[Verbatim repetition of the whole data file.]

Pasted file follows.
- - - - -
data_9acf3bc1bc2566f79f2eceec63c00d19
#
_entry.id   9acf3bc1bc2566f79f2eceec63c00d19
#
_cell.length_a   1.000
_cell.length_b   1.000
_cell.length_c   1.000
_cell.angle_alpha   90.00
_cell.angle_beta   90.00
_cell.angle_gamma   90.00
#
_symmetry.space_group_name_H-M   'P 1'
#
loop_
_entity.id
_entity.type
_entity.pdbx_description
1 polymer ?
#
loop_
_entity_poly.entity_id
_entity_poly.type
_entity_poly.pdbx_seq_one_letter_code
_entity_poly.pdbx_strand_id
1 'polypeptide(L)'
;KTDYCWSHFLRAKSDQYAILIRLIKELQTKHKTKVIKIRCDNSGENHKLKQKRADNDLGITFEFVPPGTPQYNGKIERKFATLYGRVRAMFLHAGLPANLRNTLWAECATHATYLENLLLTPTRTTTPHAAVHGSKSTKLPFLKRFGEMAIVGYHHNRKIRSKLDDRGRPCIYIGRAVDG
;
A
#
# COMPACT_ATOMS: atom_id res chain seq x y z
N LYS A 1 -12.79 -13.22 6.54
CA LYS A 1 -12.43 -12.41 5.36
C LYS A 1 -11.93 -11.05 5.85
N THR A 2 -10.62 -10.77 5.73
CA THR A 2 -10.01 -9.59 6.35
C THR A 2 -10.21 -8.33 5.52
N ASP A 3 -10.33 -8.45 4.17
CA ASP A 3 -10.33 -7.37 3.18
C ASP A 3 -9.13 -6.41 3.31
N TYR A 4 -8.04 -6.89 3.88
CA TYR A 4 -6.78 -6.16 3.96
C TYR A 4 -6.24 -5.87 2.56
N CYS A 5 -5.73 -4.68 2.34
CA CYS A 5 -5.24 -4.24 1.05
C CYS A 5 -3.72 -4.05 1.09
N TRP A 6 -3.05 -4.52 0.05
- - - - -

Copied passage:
data_9acf3bc1bc2566f79f2eceec63c00d19
#
_entry.id   9acf3bc1bc2566f79f2eceec63c00d19
#
_cell.length_a   1.000
_cell.length_b   1.000
_cell.length_c   1.000
_cell.angle_alpha   90.00
_cell.angle_beta   90.00
_cell.angle_gamma   90.00
#
_symmetry.space_group_name_H-M   'P 1'
#
loop_
_entity.id
_entity.type
_entity.pdbx_description
1 polymer ?
#
loop_
_entity_poly.entity_id
_entity_poly.type
_entity_poly.pdbx_seq_one_letter_code
_entity_poly.pdbx_strand_id
1 'polypeptide(L)'
;KTDYCWSHFLRAKSDQYAILIRLIKELQTKHKTKVIKIRCDNSGENHKLKQKRADNDLGITFEFVPPGTPQYNGKIERKFATLYGRVRAMFLHAGLPANLRNTLWAECATHATYLENLLLTPTRTTTPHAAVHGSKSTKLPFLKRFGEMAIVGYHHNRKIRSKLDDRGRPCIYIGRAVDG
;
A
#
# COMPACT_ATOMS: atom_id res chain seq x y z
N LYS A 1 -12.79 -13.22 6.54
CA LYS A 1 -12.43 -12.41 5.36
C LYS A 1 -11.93 -11.05 5.85
N THR A 2 -10.62 -10.77 5.73
CA THR A 2 -10.01 -9.59 6.35
C THR A 2 -10.21 -8.33 5.52
N ASP A 3 -10.33 -8.45 4.17
CA ASP A 3 -10.33 -7.37 3.18
C ASP A 3 -9.13 -6.41 3.31
N TYR A 4 -8.04 -6.89 3.88
CA TYR A 4 -6.78 -6.16 3.96
C TYR A 4 -6.24 -5.87 2.56
N CYS A 5 -5.73 -4.68 2.34
CA CYS A 5 -5.24 -4.24 1.05
C CYS A 5 -3.72 -4.05 1.09
N TRP A 6 -3.05 -4.52 0.05